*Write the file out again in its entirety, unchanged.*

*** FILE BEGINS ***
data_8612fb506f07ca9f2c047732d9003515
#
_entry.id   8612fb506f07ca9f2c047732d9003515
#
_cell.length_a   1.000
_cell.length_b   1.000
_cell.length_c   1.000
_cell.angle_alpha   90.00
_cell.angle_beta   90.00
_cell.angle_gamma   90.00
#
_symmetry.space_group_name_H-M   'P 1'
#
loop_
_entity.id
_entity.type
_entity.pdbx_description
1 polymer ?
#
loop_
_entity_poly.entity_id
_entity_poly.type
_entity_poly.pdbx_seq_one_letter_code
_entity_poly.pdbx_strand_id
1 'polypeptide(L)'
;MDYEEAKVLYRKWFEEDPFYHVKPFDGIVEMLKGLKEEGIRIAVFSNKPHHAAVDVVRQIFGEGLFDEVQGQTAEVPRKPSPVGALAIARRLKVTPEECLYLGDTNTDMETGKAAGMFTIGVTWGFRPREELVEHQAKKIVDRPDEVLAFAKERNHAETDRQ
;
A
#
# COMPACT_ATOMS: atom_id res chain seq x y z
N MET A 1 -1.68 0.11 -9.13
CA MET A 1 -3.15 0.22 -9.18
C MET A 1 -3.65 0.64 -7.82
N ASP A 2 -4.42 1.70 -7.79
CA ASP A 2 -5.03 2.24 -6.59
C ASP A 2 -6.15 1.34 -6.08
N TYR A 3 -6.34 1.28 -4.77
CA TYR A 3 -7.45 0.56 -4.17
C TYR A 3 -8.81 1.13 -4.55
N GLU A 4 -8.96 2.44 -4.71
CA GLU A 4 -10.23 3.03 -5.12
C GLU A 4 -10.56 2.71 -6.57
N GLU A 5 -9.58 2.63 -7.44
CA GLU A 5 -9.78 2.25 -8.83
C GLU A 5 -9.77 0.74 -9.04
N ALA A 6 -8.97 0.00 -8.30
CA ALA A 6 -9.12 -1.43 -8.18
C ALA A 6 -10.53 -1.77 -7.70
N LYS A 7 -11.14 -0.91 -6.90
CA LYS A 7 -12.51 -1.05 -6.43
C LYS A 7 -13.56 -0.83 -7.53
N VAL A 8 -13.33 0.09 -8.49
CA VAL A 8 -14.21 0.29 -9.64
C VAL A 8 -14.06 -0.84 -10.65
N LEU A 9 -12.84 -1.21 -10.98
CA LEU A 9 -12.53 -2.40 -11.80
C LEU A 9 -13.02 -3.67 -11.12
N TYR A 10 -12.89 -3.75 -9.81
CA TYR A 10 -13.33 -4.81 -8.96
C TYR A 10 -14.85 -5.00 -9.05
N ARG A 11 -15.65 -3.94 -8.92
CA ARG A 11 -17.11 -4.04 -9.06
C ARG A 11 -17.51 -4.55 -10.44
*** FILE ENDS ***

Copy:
data_8612fb506f07ca9f2c047732d9003515
#
_entry.id   8612fb506f07ca9f2c047732d9003515
#
_cell.length_a   1.000
_cell.length_b   1.000
_cell.length_c   1.000
_cell.angle_alpha   90.00
_cell.angle_beta   90.00
_cell.angle_gamma   90.00
#
_symmetry.space_group_name_H-M   'P 1'
#
loop_
_entity.id
_entity.type
_entity.pdbx_description
1 polymer ?
#
loop_
_entity_poly.entity_id
_entity_poly.type
_entity_poly.pdbx_seq_one_letter_code
_entity_poly.pdbx_strand_id
1 'polypeptide(L)'
;MDYEEAKVLYRKWFEEDPFYHVKPFDGIVEMLKGLKEEGIRIAVFSNKPHHAAVDVVRQIFGEGLFDEVQGQTAEVPRKPSPVGALAIARRLKVTPEECLYLGDTNTDMETGKAAGMFTIGVTWGFRPREELVEHQAKKIVDRPDEVLAFAKERNHAETDRQ
;
A
#
# COMPACT_ATOMS: atom_id res chain seq x y z
N MET A 1 -1.68 0.11 -9.13
CA MET A 1 -3.15 0.22 -9.18
C MET A 1 -3.65 0.64 -7.82
N ASP A 2 -4.42 1.70 -7.79
CA ASP A 2 -5.03 2.24 -6.59
C ASP A 2 -6.15 1.34 -6.08
N TYR A 3 -6.34 1.28 -4.77
CA TYR A 3 -7.45 0.56 -4.17
C TYR A 3 -8.81 1.13 -4.55
N GLU A 4 -8.96 2.44 -4.71
CA GLU A 4 -10.23 3.03 -5.12
C GLU A 4 -10.56 2.71 -6.57
N GLU A 5 -9.58 2.63 -7.44
CA GLU A 5 -9.78 2.25 -8.83
C GLU A 5 -9.77 0.74 -9.04
N ALA A 6 -8.97 0.00 -8.30
CA ALA A 6 -9.12 -1.43 -8.18
C ALA A 6 -10.53 -1.77 -7.70
N LYS A 7 -11.14 -0.91 -6.90
CA LYS A 7 -12.51 -1.05 -6.43
C LYS A 7 -13.56 -0.83 -7.53
N VAL A 8 -13.33 0.09 -8.49
CA VAL A 8 -14.21 0.29 -9.64
C VAL A 8 -14.06 -0.84 -10.65
N LEU A 9 -12.84 -1.21 -10.98
CA LEU A 9 -12.53 -2.40 -11.80
C LEU A 9 -13.02 -3.67 -11.12
N TYR A 10 -12.89 -3.75 -9.81
CA TYR A 10 -13.33 -4.81 -8.96
C TYR A 10 -14.85 -5.00 -9.05
N ARG A 11 -15.65 -3.94 -8.92
CA ARG A 11 -17.11 -4.04 -9.06
C ARG A 11 -17.51 -4.55 -10.44